I have for many years believed that in order for economic development efforts to be successful, it requires clearly defined goals that can be articulated and measured.
If an organization or a community does not have a plan or strategy or more importantly a method to measure success, it is difficult to see the road ahead.
Metrics are not however, just important for economic development, they are important for all business activities.
Metrics give us the ability to measure what has occurred while at the same time offering the ability to look forward and make any corrective actions that are necessary.
Metrics matter when they help improve a process. Metrics are used to change focus, to fine tune a process, to create a process, to identify a problem, to identify what’s working or not working, to identify whether to turn left or right.
We use them for performance reviews, to communicate success, and to allocate more or less resources. We can determine velocity, energy, and intensity to change results.
People need to see if their actions are making a difference weekly, monthly, and quarterly. Metrics are not just used for accountability, they are also used to show where we need to adjust the plan. People (knowledge and skills) play more of a role than ever before in developing and executing a strategy - which makes metrics more important than ever.
Metrics matter when they propel you toward your goals. Without metrics your strategic plan cannot be realized. There are hundreds of different numbers to pay attention to for any given strategy. But none of them will matter unless they relate directly to your business objectives. Start with your goals first. Next, develop your strategy. Then track the execution of your tactics as they relate back to your goals.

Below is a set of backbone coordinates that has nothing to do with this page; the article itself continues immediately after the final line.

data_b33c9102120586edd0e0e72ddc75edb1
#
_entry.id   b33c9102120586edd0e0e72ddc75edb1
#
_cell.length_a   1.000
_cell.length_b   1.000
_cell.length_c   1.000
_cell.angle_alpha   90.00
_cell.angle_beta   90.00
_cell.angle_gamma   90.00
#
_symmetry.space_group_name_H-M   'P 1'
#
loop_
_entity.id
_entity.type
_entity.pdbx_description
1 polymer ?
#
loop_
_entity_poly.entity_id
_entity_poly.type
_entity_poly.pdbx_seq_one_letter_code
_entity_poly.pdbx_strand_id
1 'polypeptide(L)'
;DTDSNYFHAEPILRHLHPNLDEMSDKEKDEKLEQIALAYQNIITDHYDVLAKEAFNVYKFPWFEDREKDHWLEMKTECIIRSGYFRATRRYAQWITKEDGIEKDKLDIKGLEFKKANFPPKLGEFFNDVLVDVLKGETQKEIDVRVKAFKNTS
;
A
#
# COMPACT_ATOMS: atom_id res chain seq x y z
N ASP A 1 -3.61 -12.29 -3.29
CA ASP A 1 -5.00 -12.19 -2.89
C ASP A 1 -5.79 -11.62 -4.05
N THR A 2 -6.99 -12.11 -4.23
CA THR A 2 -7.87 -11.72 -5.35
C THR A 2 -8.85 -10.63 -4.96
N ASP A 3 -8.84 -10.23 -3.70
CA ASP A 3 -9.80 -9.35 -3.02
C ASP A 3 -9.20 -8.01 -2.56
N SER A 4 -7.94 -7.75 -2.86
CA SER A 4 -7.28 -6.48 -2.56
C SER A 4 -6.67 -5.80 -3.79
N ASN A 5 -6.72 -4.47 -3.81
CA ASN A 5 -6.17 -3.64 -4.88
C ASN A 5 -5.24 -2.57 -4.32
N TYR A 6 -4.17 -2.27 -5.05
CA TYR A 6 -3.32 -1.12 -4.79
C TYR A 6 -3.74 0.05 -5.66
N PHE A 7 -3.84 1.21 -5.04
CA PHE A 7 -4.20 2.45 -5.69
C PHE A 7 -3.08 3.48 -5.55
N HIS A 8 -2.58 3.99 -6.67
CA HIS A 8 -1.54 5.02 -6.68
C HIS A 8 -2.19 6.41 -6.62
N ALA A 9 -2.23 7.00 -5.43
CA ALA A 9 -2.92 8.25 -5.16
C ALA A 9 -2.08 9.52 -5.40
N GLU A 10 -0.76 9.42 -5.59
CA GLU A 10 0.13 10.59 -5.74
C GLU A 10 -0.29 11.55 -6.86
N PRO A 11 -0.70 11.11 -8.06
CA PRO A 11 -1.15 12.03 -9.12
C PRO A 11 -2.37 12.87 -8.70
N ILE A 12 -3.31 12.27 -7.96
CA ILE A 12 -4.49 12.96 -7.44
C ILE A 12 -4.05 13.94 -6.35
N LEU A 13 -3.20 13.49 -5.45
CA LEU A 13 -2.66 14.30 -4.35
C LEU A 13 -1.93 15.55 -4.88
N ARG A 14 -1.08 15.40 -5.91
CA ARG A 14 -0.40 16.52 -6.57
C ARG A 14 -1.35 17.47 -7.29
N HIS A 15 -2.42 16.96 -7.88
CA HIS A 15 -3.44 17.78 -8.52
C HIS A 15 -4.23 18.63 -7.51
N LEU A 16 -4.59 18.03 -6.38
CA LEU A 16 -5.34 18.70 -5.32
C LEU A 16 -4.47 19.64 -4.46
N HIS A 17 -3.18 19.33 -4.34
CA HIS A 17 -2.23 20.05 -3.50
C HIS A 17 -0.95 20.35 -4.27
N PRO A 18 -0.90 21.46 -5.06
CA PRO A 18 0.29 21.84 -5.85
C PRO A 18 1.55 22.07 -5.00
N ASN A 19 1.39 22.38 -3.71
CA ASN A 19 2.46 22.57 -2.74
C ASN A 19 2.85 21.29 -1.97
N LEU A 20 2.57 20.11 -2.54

When the Missoula Economic Partnership was created in 2010, a five-year plan was developed based on these principles. The MEP had four primary goals for the plan, the creation of 2,500 new primary jobs paying an average wage of $37,000 annually, $150 million in new capital investment, 25 companies started and 25 companies attracted. Recently, at the MEP annual meeting, Tom DiFiore of National Community Development Services presented the first benchmarking report – detailing the metrics from July 1, 2011 through June 20, 2014.
The MEP assisted 94 companies that created 906 new jobs and over $120 million in new investments. In addition over MEP has worked with over 70 new start-ups and help attract eight new companies to our communities. While we are pleased with the success, there is much work remaining to meet our five-year goals, and having our own metrics will guide us moving forward.
Metrics, when used properly, will help you improve a process as it relates to your business goals. Just make sure you’re measuring the right numbers with your specific objectives in mind.
James Grunke is the president and CEO of the Missoula Economic Partnership.